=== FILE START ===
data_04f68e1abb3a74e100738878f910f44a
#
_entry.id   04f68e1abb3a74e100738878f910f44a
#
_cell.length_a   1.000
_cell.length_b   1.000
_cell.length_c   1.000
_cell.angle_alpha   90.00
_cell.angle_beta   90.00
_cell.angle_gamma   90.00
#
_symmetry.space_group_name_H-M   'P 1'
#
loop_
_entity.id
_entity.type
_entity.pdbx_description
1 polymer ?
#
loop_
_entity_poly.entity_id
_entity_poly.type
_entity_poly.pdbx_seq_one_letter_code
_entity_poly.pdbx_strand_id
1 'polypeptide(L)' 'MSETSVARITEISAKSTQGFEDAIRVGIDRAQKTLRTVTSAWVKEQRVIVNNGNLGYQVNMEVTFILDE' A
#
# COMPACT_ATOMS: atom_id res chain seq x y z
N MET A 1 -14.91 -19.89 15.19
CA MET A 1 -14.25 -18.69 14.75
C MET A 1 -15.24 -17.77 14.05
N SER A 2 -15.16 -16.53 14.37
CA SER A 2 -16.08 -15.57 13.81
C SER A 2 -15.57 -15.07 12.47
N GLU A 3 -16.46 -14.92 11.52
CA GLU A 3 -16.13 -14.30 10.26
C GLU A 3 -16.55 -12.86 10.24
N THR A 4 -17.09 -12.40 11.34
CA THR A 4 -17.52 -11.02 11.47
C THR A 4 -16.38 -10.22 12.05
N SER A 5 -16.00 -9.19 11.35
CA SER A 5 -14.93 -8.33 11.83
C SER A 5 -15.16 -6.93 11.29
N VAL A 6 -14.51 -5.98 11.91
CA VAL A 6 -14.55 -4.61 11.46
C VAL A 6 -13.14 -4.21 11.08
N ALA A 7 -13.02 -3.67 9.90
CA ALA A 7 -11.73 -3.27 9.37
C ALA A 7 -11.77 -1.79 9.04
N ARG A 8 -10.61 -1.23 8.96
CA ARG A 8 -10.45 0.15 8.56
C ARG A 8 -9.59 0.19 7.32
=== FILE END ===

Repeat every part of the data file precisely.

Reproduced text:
data_04f68e1abb3a74e100738878f910f44a
#
_entry.id   04f68e1abb3a74e100738878f910f44a
#
_cell.length_a   1.000
_cell.length_b   1.000
_cell.length_c   1.000
_cell.angle_alpha   90.00
_cell.angle_beta   90.00
_cell.angle_gamma   90.00
#
_symmetry.space_group_name_H-M   'P 1'
#
loop_
_entity.id
_entity.type
_entity.pdbx_description
1 polymer ?
#
loop_
_entity_poly.entity_id
_entity_poly.type
_entity_poly.pdbx_seq_one_letter_code
_entity_poly.pdbx_strand_id
1 'polypeptide(L)' 'MSETSVARITEISAKSTQGFEDAIRVGIDRAQKTLRTVTSAWVKEQRVIVNNGNLGYQVNMEVTFILDE' A
#
# COMPACT_ATOMS: atom_id res chain seq x y z
N MET A 1 -14.91 -19.89 15.19
CA MET A 1 -14.25 -18.69 14.75
C MET A 1 -15.24 -17.77 14.05
N SER A 2 -15.16 -16.53 14.37
CA SER A 2 -16.08 -15.57 13.81
C SER A 2 -15.57 -15.07 12.47
N GLU A 3 -16.46 -14.92 11.52
CA GLU A 3 -16.13 -14.30 10.26
C GLU A 3 -16.55 -12.86 10.24
N THR A 4 -17.09 -12.40 11.34
CA THR A 4 -17.52 -11.02 11.47
C THR A 4 -16.38 -10.22 12.05
N SER A 5 -16.00 -9.19 11.35
CA SER A 5 -14.93 -8.33 11.83
C SER A 5 -15.16 -6.93 11.29
N VAL A 6 -14.51 -5.98 11.91
CA VAL A 6 -14.55 -4.61 11.46
C VAL A 6 -13.14 -4.21 11.08
N ALA A 7 -13.02 -3.67 9.90
CA ALA A 7 -11.73 -3.27 9.37
C ALA A 7 -11.77 -1.79 9.04
N ARG A 8 -10.61 -1.23 8.96
CA ARG A 8 -10.45 0.15 8.56
C ARG A 8 -9.59 0.19 7.32